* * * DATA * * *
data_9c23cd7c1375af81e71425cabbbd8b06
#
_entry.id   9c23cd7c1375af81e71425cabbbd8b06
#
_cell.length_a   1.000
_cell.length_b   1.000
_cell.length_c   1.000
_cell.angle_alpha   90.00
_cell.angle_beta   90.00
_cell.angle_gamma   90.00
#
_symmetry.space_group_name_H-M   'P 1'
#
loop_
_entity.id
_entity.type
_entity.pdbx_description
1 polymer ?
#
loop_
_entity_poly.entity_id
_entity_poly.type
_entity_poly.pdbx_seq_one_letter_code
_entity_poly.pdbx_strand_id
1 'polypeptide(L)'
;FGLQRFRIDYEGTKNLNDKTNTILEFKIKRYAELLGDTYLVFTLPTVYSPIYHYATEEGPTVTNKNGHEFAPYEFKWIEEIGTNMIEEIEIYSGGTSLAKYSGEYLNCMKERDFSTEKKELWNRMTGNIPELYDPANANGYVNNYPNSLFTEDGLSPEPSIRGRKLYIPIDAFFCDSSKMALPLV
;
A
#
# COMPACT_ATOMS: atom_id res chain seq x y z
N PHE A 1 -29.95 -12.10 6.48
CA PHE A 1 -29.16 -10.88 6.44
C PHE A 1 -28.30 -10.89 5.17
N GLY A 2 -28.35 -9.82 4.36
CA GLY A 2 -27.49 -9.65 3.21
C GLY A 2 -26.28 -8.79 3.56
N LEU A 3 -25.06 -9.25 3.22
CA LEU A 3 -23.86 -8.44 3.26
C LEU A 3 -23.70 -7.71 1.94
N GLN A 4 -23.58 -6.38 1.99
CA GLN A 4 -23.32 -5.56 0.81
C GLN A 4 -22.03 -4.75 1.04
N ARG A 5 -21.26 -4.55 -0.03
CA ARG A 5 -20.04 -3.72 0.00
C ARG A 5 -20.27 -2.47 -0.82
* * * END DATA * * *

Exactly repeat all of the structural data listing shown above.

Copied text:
data_9c23cd7c1375af81e71425cabbbd8b06
#
_entry.id   9c23cd7c1375af81e71425cabbbd8b06
#
_cell.length_a   1.000
_cell.length_b   1.000
_cell.length_c   1.000
_cell.angle_alpha   90.00
_cell.angle_beta   90.00
_cell.angle_gamma   90.00
#
_symmetry.space_group_name_H-M   'P 1'
#
loop_
_entity.id
_entity.type
_entity.pdbx_description
1 polymer ?
#
loop_
_entity_poly.entity_id
_entity_poly.type
_entity_poly.pdbx_seq_one_letter_code
_entity_poly.pdbx_strand_id
1 'polypeptide(L)'
;FGLQRFRIDYEGTKNLNDKTNTILEFKIKRYAELLGDTYLVFTLPTVYSPIYHYATEEGPTVTNKNGHEFAPYEFKWIEEIGTNMIEEIEIYSGGTSLAKYSGEYLNCMKERDFSTEKKELWNRMTGNIPELYDPANANGYVNNYPNSLFTEDGLSPEPSIRGRKLYIPIDAFFCDSSKMALPLV
;
A
#
# COMPACT_ATOMS: atom_id res chain seq x y z
N PHE A 1 -29.95 -12.10 6.48
CA PHE A 1 -29.16 -10.88 6.44
C PHE A 1 -28.30 -10.89 5.17
N GLY A 2 -28.35 -9.82 4.36
CA GLY A 2 -27.49 -9.65 3.21
C GLY A 2 -26.28 -8.79 3.56
N LEU A 3 -25.06 -9.25 3.22
CA LEU A 3 -23.86 -8.44 3.26
C LEU A 3 -23.70 -7.71 1.94
N GLN A 4 -23.58 -6.38 1.99
CA GLN A 4 -23.32 -5.56 0.81
C GLN A 4 -22.03 -4.75 1.04
N ARG A 5 -21.26 -4.55 -0.03
CA ARG A 5 -20.04 -3.72 0.00
C ARG A 5 -20.27 -2.47 -0.82